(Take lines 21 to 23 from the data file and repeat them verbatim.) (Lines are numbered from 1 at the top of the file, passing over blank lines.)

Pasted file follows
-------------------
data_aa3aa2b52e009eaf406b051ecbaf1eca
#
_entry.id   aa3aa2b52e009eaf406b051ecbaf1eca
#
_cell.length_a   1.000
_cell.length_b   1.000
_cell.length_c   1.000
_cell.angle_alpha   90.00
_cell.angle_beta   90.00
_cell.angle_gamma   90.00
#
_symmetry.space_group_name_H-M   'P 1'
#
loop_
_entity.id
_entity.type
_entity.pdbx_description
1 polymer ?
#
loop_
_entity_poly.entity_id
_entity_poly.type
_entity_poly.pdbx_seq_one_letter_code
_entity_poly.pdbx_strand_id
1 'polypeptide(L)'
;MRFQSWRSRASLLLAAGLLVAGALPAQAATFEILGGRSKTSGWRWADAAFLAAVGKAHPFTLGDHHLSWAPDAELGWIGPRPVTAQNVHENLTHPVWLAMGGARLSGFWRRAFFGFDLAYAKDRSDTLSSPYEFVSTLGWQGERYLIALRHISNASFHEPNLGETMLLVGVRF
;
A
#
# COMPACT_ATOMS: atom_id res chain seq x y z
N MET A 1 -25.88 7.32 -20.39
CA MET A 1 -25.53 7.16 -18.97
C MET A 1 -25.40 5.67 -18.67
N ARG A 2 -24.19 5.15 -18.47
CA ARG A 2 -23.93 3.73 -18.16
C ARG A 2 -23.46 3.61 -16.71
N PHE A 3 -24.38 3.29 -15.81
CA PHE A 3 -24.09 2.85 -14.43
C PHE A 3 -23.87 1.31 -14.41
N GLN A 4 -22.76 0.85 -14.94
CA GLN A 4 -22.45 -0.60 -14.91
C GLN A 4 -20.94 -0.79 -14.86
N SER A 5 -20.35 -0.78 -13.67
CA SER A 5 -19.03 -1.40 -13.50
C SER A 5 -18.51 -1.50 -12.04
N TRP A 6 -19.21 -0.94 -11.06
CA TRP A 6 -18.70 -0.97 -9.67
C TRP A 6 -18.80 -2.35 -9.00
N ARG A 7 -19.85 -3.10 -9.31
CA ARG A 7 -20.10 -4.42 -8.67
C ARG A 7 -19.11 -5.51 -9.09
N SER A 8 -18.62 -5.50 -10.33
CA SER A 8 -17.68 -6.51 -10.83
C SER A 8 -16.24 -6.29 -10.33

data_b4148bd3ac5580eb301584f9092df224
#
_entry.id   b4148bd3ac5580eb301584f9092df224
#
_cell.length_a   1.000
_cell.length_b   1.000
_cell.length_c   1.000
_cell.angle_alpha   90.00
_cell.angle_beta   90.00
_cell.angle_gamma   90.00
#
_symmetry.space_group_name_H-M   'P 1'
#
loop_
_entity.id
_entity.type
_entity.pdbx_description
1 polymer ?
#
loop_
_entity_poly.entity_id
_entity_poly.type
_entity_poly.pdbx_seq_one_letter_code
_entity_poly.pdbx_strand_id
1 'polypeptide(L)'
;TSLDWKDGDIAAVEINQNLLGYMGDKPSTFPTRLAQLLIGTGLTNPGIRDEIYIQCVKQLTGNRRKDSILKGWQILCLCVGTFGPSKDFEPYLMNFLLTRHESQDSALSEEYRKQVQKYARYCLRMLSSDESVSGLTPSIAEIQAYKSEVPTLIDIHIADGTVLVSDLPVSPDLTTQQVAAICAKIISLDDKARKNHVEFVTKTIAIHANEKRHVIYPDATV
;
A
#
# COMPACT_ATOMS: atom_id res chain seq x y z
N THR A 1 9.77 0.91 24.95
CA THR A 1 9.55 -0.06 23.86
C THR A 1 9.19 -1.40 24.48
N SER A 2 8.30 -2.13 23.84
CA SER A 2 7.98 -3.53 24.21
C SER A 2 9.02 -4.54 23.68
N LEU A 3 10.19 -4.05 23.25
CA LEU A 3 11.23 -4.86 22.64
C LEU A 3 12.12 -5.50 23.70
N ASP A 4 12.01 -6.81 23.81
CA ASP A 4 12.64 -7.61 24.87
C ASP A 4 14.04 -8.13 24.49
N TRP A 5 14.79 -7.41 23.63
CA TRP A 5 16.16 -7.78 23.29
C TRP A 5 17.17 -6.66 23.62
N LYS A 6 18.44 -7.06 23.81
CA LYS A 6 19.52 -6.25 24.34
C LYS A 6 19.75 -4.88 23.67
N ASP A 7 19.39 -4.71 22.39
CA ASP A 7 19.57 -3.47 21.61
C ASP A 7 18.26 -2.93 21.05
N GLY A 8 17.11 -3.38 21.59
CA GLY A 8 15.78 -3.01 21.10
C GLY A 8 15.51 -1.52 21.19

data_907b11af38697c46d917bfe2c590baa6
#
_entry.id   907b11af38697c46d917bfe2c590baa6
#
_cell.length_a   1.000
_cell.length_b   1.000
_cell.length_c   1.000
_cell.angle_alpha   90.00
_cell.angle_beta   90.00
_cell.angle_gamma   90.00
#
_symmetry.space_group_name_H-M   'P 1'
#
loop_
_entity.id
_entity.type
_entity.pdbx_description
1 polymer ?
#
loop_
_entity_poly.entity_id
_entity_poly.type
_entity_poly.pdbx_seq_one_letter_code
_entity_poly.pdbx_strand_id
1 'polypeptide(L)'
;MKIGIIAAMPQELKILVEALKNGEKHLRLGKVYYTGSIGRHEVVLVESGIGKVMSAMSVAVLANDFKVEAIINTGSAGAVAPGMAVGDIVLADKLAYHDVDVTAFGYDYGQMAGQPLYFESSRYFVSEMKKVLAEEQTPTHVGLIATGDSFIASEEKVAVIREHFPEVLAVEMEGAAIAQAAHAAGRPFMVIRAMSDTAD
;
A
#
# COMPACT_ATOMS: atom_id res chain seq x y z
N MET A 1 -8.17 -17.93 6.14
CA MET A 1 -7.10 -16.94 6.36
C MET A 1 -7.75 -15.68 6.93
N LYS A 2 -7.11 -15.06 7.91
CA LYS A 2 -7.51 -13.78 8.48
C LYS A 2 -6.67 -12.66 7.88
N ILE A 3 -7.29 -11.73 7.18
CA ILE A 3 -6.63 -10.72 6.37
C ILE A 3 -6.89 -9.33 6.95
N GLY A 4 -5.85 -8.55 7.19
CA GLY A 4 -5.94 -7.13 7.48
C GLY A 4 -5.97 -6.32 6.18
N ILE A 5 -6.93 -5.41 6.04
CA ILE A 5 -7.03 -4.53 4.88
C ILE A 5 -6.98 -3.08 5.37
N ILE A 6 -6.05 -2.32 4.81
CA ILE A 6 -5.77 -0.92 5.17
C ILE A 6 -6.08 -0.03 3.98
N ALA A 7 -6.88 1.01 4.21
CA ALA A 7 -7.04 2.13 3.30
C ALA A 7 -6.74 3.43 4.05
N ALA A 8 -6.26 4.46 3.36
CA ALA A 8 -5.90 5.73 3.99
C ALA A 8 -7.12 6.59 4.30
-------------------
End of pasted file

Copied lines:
_entity_poly.entity_id
_entity_poly.type
_entity_poly.pdbx_seq_one_letter_code